Houston Methodist. Leading Medicine

Wrist FAQ

Question:

My doctor wants to inject my wrist to find out if I have carpal tunnel syndrome. This is supposed to be a diagnostic test and the treatment. How does it work?

Answer:

Corticosteroid injection is a way to stop the painful symptoms and find out what's causing them. The physician injects a small amount of lidocaine (an anesthetic) combined with a steroid. The practitioner tries to avoid using too much anesthetic, which can cause complete blockage of the nerve.

The injection serves two purposes. First it provides an antiinflammatory to the area. This helps reduce any swelling that might be putting pressure on the nerve. With a small amount of anesthetic, painful symptoms can also be stopped.

Injecting the nerve or tendon can cause an immediate increase in painful symptoms and should be avoided. Let your doctor know right away if the injection is painful or causes numbness. He or she will pull the needle back out and redirect it to a better spot.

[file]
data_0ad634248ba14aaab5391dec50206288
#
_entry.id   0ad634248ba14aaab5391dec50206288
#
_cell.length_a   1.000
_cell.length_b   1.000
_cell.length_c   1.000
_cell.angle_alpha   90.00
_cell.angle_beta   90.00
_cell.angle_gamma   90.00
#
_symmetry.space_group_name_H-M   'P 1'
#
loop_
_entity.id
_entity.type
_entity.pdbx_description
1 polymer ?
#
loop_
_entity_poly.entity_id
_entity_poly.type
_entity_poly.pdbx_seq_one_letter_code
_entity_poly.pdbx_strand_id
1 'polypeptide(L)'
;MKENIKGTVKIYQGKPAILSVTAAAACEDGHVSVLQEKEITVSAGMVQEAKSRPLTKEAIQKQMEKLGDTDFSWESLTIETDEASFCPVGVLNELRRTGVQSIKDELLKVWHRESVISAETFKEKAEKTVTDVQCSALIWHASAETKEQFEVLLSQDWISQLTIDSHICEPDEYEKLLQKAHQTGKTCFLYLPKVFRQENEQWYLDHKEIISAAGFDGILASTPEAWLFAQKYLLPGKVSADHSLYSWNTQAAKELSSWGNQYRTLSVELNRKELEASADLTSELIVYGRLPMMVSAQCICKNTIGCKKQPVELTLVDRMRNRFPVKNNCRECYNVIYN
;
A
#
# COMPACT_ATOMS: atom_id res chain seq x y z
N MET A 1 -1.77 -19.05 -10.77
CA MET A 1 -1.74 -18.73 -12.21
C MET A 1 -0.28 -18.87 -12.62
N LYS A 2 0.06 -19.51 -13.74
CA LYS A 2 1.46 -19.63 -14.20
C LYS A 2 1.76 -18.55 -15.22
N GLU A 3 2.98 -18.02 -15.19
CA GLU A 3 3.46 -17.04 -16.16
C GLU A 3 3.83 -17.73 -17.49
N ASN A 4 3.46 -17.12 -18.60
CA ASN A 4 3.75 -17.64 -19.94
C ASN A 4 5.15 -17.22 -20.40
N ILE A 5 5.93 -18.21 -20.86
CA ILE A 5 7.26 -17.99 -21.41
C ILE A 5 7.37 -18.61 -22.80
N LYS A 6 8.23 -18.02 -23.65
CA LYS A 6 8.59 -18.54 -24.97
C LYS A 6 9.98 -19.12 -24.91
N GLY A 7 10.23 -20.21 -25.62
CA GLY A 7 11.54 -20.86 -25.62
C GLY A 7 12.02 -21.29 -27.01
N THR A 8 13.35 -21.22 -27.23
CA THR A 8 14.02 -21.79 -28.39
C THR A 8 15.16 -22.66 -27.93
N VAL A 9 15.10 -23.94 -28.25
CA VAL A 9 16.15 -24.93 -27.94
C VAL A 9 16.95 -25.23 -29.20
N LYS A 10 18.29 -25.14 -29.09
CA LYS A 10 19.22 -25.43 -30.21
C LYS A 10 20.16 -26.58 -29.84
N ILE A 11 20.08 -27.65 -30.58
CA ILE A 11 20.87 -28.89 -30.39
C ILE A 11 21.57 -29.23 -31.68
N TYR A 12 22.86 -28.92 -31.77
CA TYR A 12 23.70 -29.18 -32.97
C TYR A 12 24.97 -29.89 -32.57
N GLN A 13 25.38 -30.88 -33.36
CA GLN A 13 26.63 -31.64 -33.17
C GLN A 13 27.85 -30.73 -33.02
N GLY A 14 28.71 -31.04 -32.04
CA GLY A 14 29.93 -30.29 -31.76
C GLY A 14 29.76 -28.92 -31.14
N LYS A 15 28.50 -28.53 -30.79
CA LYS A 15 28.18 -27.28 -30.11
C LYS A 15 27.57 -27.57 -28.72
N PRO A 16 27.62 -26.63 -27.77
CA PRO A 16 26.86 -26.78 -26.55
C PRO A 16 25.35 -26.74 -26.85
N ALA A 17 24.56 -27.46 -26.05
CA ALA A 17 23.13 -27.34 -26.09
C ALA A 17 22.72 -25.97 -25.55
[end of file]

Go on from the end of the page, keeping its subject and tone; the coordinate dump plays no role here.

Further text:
If the injection works, your symptoms will go away. This tells you that the nerve is impaired. The exact cause of the nerve disturbance isn't identified by using steroid injections. Other diagnostic tests may be needed to rule out conditions such as diabetes, tumors, or a thyroid condition. Evan Bilstrom, MD et al. Injection of the Carpal and Tarsal Tunnels. In The Journal of Musculoskeletal Medicine. November 2007. Vol. 24. No. 11. Pp. 472-474.

*Disclaimer:* The information contained herein is compiled from a variety of sources. It may not be complete or timely. It does not cover all diseases, physical conditions, ailments or treatments. The information should NOT be used in place of visit with your healthcare provider, nor should you disregard the advice of your health care provider because of any information you read in this topic.
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